Faculty of Science biology student Kiu Ming April Kong is one of six winners of the Genetics Society of America (GSA) Victoria Finnerty Undergraduate Travel Award to present her research on fruit flies at a conference in Chicago.
Kong, who works under the supervision and mentorship of Kyle Belozerov, a sessional lecturer in York’s Department of Biology, Faculty of Science, at York University, will discuss her research at the 56th annual Drosophila Research Conference sponsored by GSA, March 4 to 8, 2015 thanks to the travel award. “I feel very honoured,” says Kong. She says she is grateful to Belozerov for all the time he has invested in helping her with the project.
“My research uses a simple laboratory animal, the fruit fly, to examine how sugars, proteins, and fats in food influence the growth and spread of cancer cells,” says Kong, a fourth-year student. She beat 46 other undergraduate students in this year’s competition and is the first student from a Canadian university to have won this award. Kong started the research project in May with lab partner and fellow student Lisa Shim. Both are working in the lab as research practicum students in the Department of Biology.
They chose fruit flies because this organism offers a wide variety of genetic tools to model and investigate the molecular mechanism of human diseases. Many of the characteristics of human cancers, such as metastatic behavior, are also seen in experimentally induced tumors in flies. Kong and Shim hope their research will eventually lead to a better understanding of how diets high in sugar, fats or proteins affect cancer growth and spread in humans. Shim will co-present the research with Kong at the conference.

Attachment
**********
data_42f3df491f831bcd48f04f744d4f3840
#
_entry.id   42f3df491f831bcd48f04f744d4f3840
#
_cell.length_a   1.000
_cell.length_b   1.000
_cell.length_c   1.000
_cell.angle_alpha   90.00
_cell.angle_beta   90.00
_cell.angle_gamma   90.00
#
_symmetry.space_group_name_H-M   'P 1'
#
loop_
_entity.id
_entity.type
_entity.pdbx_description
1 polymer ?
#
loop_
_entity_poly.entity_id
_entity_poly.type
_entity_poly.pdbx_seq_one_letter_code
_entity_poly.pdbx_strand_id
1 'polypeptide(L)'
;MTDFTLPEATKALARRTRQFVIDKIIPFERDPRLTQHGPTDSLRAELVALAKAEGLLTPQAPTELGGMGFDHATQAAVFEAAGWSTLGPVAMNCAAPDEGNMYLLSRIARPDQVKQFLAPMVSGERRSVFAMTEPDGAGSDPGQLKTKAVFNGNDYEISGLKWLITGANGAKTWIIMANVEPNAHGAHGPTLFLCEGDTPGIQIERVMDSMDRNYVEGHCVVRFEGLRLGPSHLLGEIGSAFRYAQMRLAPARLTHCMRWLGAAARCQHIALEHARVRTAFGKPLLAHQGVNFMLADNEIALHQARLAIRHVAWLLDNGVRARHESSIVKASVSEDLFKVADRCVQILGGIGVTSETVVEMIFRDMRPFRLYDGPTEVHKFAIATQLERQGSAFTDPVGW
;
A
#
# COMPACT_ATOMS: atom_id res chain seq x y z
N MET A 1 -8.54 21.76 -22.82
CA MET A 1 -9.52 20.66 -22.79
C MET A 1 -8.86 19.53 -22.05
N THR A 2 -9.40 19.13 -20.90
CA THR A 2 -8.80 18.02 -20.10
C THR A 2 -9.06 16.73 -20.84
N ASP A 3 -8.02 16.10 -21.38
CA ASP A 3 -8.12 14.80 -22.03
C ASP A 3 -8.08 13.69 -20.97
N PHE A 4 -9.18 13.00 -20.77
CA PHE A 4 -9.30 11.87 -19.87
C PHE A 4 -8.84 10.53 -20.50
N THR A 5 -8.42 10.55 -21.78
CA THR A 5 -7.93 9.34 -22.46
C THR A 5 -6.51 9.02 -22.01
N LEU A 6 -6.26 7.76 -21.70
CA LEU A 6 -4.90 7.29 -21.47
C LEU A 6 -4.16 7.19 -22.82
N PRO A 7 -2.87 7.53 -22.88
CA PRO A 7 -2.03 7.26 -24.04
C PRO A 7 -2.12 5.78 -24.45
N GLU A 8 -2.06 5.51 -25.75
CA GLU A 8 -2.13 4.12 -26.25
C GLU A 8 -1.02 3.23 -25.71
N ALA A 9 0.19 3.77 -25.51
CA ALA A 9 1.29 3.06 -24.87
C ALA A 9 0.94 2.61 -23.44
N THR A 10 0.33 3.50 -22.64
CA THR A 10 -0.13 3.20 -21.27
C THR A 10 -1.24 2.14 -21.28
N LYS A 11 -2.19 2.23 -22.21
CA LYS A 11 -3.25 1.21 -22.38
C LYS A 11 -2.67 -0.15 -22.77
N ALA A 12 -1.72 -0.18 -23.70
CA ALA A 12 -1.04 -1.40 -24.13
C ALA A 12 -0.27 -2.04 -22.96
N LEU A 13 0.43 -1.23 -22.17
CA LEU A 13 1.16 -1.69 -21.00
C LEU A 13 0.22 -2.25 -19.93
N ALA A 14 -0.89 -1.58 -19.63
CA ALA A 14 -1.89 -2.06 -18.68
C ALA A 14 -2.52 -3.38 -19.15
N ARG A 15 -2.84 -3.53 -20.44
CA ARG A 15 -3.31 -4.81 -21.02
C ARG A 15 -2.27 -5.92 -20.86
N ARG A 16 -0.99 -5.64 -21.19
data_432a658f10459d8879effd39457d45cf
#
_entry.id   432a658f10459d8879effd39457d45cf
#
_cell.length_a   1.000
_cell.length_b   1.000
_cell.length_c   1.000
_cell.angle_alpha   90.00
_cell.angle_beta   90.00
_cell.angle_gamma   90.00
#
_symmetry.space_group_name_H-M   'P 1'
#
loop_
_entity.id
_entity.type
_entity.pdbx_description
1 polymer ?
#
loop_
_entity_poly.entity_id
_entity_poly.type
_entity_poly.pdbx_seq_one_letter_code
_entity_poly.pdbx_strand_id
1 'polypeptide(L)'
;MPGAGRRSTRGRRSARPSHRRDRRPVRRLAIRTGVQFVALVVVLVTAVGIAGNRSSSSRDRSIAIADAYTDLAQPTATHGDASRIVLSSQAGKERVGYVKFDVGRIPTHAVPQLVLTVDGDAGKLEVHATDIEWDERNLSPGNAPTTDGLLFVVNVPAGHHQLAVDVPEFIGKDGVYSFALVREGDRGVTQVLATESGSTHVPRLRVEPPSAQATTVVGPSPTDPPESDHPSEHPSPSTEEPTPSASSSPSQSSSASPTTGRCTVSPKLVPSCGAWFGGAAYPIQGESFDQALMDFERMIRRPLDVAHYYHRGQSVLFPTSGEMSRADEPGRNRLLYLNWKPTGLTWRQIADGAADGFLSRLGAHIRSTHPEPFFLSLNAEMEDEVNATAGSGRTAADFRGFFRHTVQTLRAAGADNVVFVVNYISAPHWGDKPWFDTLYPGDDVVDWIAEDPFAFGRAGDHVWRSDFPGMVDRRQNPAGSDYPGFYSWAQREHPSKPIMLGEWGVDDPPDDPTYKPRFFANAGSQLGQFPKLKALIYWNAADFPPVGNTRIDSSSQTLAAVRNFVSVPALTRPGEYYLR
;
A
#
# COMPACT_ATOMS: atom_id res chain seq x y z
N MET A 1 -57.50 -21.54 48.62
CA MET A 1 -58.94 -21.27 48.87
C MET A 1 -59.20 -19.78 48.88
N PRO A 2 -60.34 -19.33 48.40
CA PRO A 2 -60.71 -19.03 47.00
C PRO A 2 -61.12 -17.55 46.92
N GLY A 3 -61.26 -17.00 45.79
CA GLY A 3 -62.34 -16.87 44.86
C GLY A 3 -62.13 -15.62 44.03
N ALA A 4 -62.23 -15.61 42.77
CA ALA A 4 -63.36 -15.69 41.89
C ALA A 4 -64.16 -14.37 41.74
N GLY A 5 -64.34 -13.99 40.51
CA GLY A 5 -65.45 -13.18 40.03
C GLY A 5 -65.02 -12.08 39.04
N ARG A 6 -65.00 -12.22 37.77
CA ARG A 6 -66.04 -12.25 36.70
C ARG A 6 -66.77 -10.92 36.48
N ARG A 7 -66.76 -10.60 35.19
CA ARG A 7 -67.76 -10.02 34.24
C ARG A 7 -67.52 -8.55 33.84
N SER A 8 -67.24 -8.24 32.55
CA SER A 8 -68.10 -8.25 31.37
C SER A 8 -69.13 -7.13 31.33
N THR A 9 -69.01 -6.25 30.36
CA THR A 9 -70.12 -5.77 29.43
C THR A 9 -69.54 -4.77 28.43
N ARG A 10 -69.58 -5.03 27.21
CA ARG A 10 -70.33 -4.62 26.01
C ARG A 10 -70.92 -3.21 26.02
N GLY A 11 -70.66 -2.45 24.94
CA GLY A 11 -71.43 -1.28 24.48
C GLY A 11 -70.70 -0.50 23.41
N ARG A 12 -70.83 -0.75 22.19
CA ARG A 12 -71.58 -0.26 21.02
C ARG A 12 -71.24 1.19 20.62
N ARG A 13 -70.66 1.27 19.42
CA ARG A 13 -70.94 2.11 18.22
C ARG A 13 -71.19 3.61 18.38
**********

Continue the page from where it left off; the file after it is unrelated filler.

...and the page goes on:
“We are excited to provide what will likely be the first opportunity for these talented students to participate in an international scientific research conference,” said Helen Salz, chair of the Finnerty Award review committee and a professor at Case Western Reserve University in Cleveland, OH. “The winners will be presenting their research to more than 1,500 scientists attending the largest assembly of fruit fly researchers in the world.”
The Victoria Finnerty Undergraduate Travel Award program was established in 2011 to honor the memory of its namesake, an exceptional geneticist known for her creativity in and commitment to the training of undergraduates. Finnerty was a long-time GSA member, a dedicated undergraduate educator at Emory University for 35 years, and an active member of the Drosophila research community and the genetics community at large. This is the fourth year the Victoria Finnerty awards have assisted undergraduates to attend the Annual Drosophila Research Conference, having already provided more than $20,000 to 27 undergraduates thus far.